Hermine Schütz was married to the doctor Emil Karel Schütz (born 1853 in Prague). After he was appointed professor first at the German University in Prague in 1884 and then at the University of Vienna in 1894, the couple moved to Vienna, where they lived from 1917 at Maximilianstraße 11 (after 1919 Mahlerstraße, 1938–1946 Meistersingerstraße). After the annexation of Austria in March 1938, Hermine and Emil Schütz, now seventy-seven and eighty-four years old, were persecuted as Jews. They had to declare their assets, and in 1939 Hermine Schütz had to hand in her jewellery and silverware to the Dorotheum. Emil Schütz died on 2 February 1941 in Vienna, and Hermine lived from October 1941 in the old people's home at Seegasse 16 in the 9th district, where she died on 11 June 1942.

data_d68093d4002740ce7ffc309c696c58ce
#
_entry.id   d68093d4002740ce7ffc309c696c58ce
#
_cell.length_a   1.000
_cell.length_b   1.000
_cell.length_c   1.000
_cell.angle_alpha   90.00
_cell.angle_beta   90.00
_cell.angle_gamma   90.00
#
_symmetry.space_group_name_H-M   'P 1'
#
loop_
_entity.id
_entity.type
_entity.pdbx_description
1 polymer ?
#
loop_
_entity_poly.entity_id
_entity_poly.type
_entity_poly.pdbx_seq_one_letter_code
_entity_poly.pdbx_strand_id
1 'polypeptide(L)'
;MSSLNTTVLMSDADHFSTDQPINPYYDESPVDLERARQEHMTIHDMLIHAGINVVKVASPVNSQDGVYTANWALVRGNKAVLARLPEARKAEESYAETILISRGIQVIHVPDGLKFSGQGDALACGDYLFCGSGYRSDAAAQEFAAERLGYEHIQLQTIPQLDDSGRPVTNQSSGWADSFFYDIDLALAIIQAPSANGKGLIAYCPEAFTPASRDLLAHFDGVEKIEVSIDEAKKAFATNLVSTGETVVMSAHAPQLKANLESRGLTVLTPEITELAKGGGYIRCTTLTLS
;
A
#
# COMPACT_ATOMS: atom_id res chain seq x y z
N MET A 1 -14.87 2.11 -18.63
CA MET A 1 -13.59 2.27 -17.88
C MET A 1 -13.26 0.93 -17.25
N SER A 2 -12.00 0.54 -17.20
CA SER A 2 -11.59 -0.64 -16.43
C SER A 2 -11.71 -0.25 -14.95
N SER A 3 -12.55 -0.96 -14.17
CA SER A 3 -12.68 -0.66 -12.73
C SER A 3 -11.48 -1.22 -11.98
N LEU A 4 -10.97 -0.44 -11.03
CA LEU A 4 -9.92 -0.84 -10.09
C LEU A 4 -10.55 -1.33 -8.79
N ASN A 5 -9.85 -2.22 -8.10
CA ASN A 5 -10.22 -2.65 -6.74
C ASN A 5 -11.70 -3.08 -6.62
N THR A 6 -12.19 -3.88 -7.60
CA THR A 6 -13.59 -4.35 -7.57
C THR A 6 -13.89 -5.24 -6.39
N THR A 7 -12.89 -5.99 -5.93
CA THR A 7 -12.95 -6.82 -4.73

Between December 1941 and January 1943 the Staatliches Kunstgewerbemuseum in Wien (State Arts and Crafts Museum in Vienna, now the MAK) acquired silverware objects from the Dorotheum from the collection of jewellery and precious metals that Jews had been required to hand in since 1939. Provenance research established that among these items there was a silver samovar belonging to Hermine Schütz, which was restituted in 2010.